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 March 06, 2003 [posted]
 
  September 11, 2003 [updated]
   
  Change to PubMed's® Automatic Term Mapping Affects Phrase Searching
 
 

drop cap letter for p ubMed optimizes searches using a process known as Automatic Term Mapping (ATM). ATM compares terms from the search query with lists of terms: MeSH (including UMLS mappings), journal titles, author names, and phrases. The list of phrases includes many with embedded MeSH terms, e.g., acute otitis media. If a searcher's query includes a phrase found on the phrase list, it halts further comparisons with other lists and searches the complete phrase "acute otitis media" rather than mapping to:

acute[All Fields] AND ("otitis media"[MeSH Terms] OR otitis media[Text Word])

To resolve this problem and improve searching, the phrase list will be removed from Automatic Term Mapping. At that time ATM will work with:

  1. The MeSH Translation Table
  2. The Journals Translation Table
  3. The Author Index

[Editor's Note: This change to Automatic Term Mapping was implemented on April 10, 2003.]

Phrase Searching
PubMed will continue to search for phrases under these conditions:

  • The phrase is entered with a search tag:
           kidney allograft [tw]
  • The phrase is enclosed in double quotes. (The absence of a search tag indicates the search should be conducted in All Fields.):
           "kidney allograft"
  • The term is hyphenated:
           first-line
  • The term is truncated:
           kidney allograft*

These formats for phrase searching instruct PubMed to bypass ATM and look for the phrase in PubMed's Index of searchable terms. If the phrase is in the Index, PubMed will retrieve citations that contain the phrase.

The Index, which includes phrases from the former ATM phrase list, can be browsed on PubMed's Preview/Index screen. For more information about Phrase searching on PubMed, please see Help. (If you are unable to search a phrase in PubMed, please write to custserv@nlm.nih.gov and let us know.)

Check Searches
If you have Cubby stored searches, you may want to see if they include terms that will be affected by this change. To do this, log into the Cubby. On the list of your stored searches, click on the name of a search. This takes you to the Stored Search Information screen for that search. Click on the Search button to run your search (without updating it). On the screen with the search results, click on Details. Look for multi-word terms in the PubMed Query box that are tagged with [All Fields] (see Figure 1). Phrases with embedded MeSH terms are probably best left alone as these will translate in accordance with ATM (see Figure 2).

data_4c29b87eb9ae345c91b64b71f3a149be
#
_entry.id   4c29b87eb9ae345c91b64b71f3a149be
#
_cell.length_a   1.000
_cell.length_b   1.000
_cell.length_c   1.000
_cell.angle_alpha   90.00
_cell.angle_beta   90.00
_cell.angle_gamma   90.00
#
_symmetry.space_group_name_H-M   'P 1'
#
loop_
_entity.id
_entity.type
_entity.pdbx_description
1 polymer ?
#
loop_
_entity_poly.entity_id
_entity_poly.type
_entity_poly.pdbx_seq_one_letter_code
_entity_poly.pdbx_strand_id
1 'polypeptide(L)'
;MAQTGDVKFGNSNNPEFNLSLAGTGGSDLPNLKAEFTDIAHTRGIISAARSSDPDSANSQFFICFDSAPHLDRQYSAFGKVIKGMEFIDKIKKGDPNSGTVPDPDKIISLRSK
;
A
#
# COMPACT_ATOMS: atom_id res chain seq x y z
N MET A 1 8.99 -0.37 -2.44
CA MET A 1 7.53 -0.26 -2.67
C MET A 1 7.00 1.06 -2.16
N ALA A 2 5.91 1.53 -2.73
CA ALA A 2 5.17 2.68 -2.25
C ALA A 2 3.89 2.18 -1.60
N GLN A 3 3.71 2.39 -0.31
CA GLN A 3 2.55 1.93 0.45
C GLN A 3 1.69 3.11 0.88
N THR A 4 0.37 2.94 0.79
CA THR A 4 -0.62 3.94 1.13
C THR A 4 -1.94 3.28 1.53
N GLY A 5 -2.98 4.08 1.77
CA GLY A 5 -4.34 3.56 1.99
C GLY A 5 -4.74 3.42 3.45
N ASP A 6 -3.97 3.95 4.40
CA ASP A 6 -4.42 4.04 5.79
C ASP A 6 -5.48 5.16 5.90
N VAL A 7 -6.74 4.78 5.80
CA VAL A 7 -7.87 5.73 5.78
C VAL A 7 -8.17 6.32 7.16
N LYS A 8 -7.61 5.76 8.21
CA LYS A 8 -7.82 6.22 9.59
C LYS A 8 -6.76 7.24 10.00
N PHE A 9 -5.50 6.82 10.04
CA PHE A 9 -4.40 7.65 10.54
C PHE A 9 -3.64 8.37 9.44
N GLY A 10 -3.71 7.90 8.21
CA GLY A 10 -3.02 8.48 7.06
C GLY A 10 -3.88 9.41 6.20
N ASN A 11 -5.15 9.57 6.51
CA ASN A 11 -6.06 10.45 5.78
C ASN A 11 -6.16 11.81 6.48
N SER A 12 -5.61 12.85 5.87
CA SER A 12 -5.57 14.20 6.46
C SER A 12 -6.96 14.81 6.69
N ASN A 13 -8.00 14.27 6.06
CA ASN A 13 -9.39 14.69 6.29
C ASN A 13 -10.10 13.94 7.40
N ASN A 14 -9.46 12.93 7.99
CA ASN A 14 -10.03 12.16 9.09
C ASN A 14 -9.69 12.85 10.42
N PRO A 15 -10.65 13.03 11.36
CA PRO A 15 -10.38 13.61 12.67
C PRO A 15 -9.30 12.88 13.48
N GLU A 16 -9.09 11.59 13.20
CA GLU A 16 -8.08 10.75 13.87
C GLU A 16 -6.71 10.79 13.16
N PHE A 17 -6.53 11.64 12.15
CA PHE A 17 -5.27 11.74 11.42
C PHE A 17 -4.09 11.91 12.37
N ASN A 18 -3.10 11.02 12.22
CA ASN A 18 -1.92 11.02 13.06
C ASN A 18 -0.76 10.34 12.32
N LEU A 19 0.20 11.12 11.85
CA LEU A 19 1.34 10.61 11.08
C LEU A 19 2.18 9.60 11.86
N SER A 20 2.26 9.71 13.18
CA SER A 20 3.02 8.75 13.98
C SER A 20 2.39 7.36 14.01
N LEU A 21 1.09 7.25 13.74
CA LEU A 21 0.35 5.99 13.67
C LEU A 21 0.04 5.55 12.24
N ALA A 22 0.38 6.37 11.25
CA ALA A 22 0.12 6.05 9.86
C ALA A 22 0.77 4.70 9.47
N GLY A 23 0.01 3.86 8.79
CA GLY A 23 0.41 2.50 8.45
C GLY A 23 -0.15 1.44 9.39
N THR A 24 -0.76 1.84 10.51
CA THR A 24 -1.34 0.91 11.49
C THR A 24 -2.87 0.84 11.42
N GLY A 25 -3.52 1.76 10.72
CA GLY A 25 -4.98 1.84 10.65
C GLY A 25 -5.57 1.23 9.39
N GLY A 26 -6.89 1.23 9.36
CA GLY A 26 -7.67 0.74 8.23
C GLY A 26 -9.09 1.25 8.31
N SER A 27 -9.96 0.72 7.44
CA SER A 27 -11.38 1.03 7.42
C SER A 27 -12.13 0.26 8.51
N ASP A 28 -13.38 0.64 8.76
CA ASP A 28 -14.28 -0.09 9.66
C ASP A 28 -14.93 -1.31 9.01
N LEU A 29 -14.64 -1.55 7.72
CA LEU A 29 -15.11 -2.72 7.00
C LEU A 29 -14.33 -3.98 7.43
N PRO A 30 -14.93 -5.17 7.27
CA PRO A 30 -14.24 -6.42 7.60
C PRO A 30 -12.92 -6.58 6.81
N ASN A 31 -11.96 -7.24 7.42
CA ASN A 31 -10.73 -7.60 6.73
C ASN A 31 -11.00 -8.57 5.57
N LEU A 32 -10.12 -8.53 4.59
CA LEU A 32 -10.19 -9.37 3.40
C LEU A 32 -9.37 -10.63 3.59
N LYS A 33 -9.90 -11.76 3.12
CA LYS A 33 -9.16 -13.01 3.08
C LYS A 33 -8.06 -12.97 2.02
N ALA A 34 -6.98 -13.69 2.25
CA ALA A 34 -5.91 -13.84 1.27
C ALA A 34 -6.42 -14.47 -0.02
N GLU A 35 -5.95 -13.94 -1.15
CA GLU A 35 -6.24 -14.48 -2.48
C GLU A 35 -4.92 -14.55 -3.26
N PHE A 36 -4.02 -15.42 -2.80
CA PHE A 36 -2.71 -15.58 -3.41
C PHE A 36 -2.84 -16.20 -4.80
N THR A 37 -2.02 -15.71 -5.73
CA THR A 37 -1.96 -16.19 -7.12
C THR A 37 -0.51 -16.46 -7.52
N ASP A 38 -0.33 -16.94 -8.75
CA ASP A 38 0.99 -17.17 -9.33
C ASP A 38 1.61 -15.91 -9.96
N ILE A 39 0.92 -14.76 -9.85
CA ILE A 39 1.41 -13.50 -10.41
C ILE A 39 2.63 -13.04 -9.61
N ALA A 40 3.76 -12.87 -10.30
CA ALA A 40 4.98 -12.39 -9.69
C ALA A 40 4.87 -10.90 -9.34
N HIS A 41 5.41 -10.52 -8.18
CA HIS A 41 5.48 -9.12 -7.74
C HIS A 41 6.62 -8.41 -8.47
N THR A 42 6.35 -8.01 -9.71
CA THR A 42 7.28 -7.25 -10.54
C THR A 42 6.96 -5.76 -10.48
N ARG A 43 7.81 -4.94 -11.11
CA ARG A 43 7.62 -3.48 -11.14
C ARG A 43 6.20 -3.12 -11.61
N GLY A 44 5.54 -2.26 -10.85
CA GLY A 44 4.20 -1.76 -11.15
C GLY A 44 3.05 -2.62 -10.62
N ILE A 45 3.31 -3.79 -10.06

Translation of chronic urinary tract infections with current version of Automatic Term Mapping (ATM)


  New version of ATM will recognize MeSH

If, after this change is implemented, you find that terms have mapped in an undesirable way (see Figure 3), you may want to consider re-storing your search with the phrase in quotes (see Figure 4) to ensure a phrase search in All Fields.

  Translation of mongolian spots with new version of ATM


  Search term with quotes to ensure phrase search

After you have re-stored a search, use the Delete Selected Searches option in the Cubby to remove the old strategy. For more information about using the Cubby, see PubMed's Help and also our article, Revising PubMed® Cubby Stored Searches.

This change is expected to go into effect in early April. Watch PubMed's Home Page for an announcement or check New/Noteworthy.

To quote or not to quote? It is important that searches be entered initially without quotes around terms to benefit from Automatic Term Mapping. Use the Details feature to see how the terms were mapped. If the mapping is not appropriate, or the retrieval was not as specific as desired, quoting terms can then be considered.


By Annette M. Nahin
MEDLARS Management Section

black line separting article from citation

Nahin AM. Change to PubMed's Automatic Term Mapping Affects Phrase Searching. NLM Tech Bull. 2003 Mar-Apr;(331):e3.

 


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Last updated: 11 April 2012